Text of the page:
The internet in homes is now being over-used with most people working from home and their children getting schooled via the internet. If you’ve had a business videoconference stutter while your teenagers play Call of Duty online, or found yourself unable to stream the news while your spouse uploads huge data files for work, you’ll have a good idea of the problem.
According to experts the internet’s core is managing the spike in traffic just fine. It has massive capacity to handle Netflix, YouTube, Zoom and other streaming services. True, Netflix recently throttled down its video quality in Europe at the request of authorities there. But the company already stores its programs on servers close to users’ homes already, and there’s no evidence that it’s clogging networks.
Some people are wondering – if the internet is so sturdy why does my home connection stutter? The problem partly lies in the so-called “last mile,” the link that connects your home to the ultra-high speed internet backbone. Most homes in the United States get their internet from cable companies and thus connect to the broader network via coaxial cable, a legacy of the cable TV era. These connections provide faster “downstream” speeds to your home than “upstream” speeds back to the internet. Since videoconferencing sends equal amounts of data both ways, simultaneous sessions can clog the upstream channel and disrupt service for the entire household.
If this situation is happening to you, one quick solution is to have some family members switch to audio-only, which conserves bandwidth. This also applies to anyone in multiplayer online games, where — per a wag on Twitter — the banter between players often resembles conference calls with occasional shooting.
You might want to consider ordering a service upgrade, although that might not be strictly necessary. Some providers are temporarily offering more bandwidth, particularly for families with school-age children, in response to the current situation. Others have dropped service caps that charge extra when data usage passes a certain threshold. I tested my speed today to see that my provider has almost doubled my speed… and I didn’t even ask.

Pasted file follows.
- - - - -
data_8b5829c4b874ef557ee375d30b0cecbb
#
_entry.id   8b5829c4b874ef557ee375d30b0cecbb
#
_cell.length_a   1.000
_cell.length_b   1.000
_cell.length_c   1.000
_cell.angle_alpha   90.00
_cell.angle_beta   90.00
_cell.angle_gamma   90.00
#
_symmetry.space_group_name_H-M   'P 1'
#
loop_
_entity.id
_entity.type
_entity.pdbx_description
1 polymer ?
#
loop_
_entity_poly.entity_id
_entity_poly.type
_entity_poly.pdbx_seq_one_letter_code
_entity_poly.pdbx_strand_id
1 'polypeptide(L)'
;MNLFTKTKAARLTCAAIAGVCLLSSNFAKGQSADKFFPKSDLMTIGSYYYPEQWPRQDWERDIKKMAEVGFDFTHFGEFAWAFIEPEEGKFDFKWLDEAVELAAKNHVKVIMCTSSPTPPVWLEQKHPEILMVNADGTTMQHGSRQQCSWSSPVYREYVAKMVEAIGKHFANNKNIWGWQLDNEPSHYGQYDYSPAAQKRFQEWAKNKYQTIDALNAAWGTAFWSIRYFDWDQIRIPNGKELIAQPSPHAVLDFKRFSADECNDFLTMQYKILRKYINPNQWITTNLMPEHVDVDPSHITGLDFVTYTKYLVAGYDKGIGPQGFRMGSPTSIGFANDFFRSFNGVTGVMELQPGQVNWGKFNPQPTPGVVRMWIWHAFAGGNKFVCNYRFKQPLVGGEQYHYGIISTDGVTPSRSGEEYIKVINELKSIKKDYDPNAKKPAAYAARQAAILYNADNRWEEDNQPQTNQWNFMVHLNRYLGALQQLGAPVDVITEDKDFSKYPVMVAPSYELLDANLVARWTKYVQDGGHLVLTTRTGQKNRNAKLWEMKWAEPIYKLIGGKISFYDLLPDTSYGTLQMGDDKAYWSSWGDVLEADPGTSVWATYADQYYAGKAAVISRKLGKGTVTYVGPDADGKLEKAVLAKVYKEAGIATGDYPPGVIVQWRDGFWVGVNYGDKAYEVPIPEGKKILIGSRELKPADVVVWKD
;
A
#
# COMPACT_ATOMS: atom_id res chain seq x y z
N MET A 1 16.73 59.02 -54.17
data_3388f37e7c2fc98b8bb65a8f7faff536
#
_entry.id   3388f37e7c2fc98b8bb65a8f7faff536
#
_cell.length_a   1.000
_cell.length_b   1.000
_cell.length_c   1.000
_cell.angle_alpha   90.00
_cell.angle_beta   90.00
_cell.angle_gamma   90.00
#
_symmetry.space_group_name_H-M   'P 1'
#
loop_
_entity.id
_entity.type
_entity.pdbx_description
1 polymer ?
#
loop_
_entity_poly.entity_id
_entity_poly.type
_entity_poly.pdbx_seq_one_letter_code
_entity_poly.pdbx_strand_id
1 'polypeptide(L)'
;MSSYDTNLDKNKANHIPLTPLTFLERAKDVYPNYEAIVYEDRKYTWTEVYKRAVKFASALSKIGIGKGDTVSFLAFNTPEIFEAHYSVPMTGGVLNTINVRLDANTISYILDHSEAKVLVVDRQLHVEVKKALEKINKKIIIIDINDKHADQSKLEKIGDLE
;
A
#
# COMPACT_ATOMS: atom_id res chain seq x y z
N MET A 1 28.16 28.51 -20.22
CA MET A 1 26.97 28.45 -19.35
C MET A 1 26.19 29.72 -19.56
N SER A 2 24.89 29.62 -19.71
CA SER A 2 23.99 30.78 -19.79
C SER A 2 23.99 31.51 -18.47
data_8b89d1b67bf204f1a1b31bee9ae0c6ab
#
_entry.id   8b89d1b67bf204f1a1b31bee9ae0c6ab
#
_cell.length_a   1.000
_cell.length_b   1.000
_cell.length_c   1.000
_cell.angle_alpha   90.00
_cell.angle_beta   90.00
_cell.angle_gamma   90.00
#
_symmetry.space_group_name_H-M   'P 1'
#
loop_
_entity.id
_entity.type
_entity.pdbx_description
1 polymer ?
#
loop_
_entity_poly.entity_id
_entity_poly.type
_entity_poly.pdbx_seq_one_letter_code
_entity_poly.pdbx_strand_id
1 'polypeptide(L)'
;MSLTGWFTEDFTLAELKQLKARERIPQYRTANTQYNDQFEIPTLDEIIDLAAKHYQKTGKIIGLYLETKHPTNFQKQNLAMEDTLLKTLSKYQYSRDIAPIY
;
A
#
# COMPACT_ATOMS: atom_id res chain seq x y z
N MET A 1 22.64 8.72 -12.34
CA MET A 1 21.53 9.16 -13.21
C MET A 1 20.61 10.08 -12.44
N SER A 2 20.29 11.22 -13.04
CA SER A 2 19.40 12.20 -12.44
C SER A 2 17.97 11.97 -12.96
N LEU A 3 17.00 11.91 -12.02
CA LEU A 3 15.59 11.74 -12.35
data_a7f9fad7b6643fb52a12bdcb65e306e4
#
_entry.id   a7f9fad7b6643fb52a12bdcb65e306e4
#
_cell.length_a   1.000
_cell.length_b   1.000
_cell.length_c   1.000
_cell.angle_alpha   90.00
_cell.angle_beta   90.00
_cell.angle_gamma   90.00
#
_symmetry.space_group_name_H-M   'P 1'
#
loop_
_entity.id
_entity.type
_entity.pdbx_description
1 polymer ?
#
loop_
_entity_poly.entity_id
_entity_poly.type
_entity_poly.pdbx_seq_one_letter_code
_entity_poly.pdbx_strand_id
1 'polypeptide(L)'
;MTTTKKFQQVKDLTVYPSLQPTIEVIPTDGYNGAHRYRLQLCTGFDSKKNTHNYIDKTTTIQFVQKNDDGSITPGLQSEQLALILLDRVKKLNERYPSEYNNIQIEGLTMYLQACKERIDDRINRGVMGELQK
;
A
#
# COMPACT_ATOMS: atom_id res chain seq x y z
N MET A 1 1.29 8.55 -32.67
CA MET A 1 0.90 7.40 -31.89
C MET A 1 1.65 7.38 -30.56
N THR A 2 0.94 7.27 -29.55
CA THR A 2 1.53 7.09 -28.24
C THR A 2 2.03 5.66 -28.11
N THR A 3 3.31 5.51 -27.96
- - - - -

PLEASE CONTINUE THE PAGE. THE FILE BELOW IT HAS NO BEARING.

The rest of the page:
The relatively few U.S. households with their own direct fiber-optic connections have the same bandwidth in both directions and shouldn’t experience serious hiccups.
Does your home network need an upgrade? It might. Start with your internet modem, the device that most likely has a coax cable connecting it to your wall. Your internet provider often rents the modem to you.
If your modem is several years old, it’s probably time to ask your provider if upgrading the modem’s internal software, or replacing the modem entirely, will help. Also, some older modems often can’t deliver the full bandwidth you’re paying each month for to your household.
Next look at your Wi-Fi router. If you have cable, it may be built into your modem. If you haven’t already, try moving it to a more central location in your home or apartment; that will ensure bandwidth is distributed more equally. Another possibility you can connect some devices directly to the router with ethernet cables instead of using Wi-Fi. This may improve the performance of videoconferencing.
Or you can add more access points and distribute Wi-Fi with a “mesh” network. Newer routers let you add several satellite stations that boost your signal throughout the house, though you might have to arrange that with your provider.
Want to test your internet speed? Click this link, then click “GO”; https://bit.ly/39pYwa0
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